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Expert Opinion

Can we predict conflict displacement?


Forced displacement reached a new sad record in 2022, with over 100 million internally displaced people and refugees. According to IDMC’s 2023 report, by the end of 2022, conflict and violence had displaced 62.5 million people within their home countries.

Humanitarian agencies sometimes struggle to jump into action when new situations of internal displacement occur. They need to raise funding, move supplies, negotiate access and establish a presence in areas where people seek refuge. Knowing as soon as possible when displacement occurs could help them to provide humanitarian assistance earlier. The same goes for donors and funds that provide the financial resources to aid agencies - like the UN’s Central Emergency Response Fund (CERF) where I’m Head of Programme.

Conflict often leads to displacement of people. Hence, can we use the occurrence of conflict to predict where displacement will occur? During a sabbatical with the Harvard Humanitarian Initiative, I wrote a paper on this research question, which I presented at the Midwest Political Science Association’s annual conference in Chicago in April.

This study shows that it is possible to identify countries with a high risk of seeing large-scale displacement over the next 1 to 3 months. The models in this study could not produce accurate forecasts but further studies – with more disaggregated data, additional variables or more sophisticated methods – may find that the predictive power can be improved. Still, being able to identify a high-risk group of countries could be valuable for humanitarian agencies, funds and donors in responding swiftly to new conflicts and displacement crises. They could better prepare for future displacement, for example by putting contingency stocks in place or increase their presence in a high-risk country. This, in turn, could allow aid agencies to provide better and earlier humanitarian assistance and protection to displaced people and host communities.

For my exploratory study, I used accurate and up-to-date data on displacement and conflict that is currently accessible. The Internal Displacement Monitoring Centre (IDMC), Internal Displacement Updates (IDU), maintains a database of every reported instance of displacement across the globe, known as event data. This database offers preliminary estimates but with a high level of detail, global coverage and updated almost in real time  The Armed Conflict Location & Event Data Project (ACLED) and the Uppsala Conflict Data Program (UCDP) provide similar event data on conflicts. I used these datasets together with the INFORM indices, which give an overview of humanitarian situations, for my exploratory study.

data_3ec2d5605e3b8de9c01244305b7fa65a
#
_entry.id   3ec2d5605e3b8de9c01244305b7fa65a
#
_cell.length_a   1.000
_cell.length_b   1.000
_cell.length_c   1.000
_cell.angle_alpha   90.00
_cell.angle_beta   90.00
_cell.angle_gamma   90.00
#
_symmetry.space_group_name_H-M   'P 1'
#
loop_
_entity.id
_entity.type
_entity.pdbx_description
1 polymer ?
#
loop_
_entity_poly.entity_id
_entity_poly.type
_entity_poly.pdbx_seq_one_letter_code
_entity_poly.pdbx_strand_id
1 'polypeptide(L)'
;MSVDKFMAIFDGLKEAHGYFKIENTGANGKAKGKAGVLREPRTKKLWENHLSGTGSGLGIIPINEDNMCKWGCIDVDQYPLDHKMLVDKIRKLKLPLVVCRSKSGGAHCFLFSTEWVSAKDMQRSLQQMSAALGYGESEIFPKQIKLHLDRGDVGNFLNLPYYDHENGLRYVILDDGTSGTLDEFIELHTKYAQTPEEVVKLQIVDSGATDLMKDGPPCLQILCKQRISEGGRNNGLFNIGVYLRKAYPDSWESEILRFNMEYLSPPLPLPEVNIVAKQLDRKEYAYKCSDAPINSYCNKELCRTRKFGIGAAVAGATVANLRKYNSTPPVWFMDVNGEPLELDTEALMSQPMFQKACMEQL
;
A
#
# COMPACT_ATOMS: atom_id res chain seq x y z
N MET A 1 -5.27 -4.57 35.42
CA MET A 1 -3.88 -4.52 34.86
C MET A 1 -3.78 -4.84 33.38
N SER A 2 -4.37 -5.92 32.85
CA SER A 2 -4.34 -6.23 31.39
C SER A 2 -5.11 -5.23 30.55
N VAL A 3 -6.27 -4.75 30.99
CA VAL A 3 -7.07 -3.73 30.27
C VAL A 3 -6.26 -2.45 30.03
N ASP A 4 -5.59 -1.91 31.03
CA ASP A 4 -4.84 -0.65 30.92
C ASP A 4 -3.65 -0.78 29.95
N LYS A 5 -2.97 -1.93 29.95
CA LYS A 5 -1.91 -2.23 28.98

However, even with these datasets, it’s not easy to predict displacement. Just looking at the link between conflict (ACLED and Uppsala datasets) and displacement (IDU data), data shows that there are many months when conflict was recorded in some countries, but no displacement was reported. More surprisingly, there were also months when displacement occurred, but no conflict was reported. Those are all the dots on the vertical axis in the chart below, where each point represents one month in one country between 2019 and 2022.

Graph of correlation between internal displacements and conflict fatalities reported by ACLED

As a next step on my research, I built more sophisticated statistical models – logistic regression models and so-called random forest models which rely on machine learning – with more inputs than just conflict.

These models include measures of the severity of humanitarian crises, such as how many people are the worst affected by crises, and an index that measures a country’s risk to face humanitarian needs, as well as a measure of ethnic fractionalization - all of this data comes from the  INFORM indices.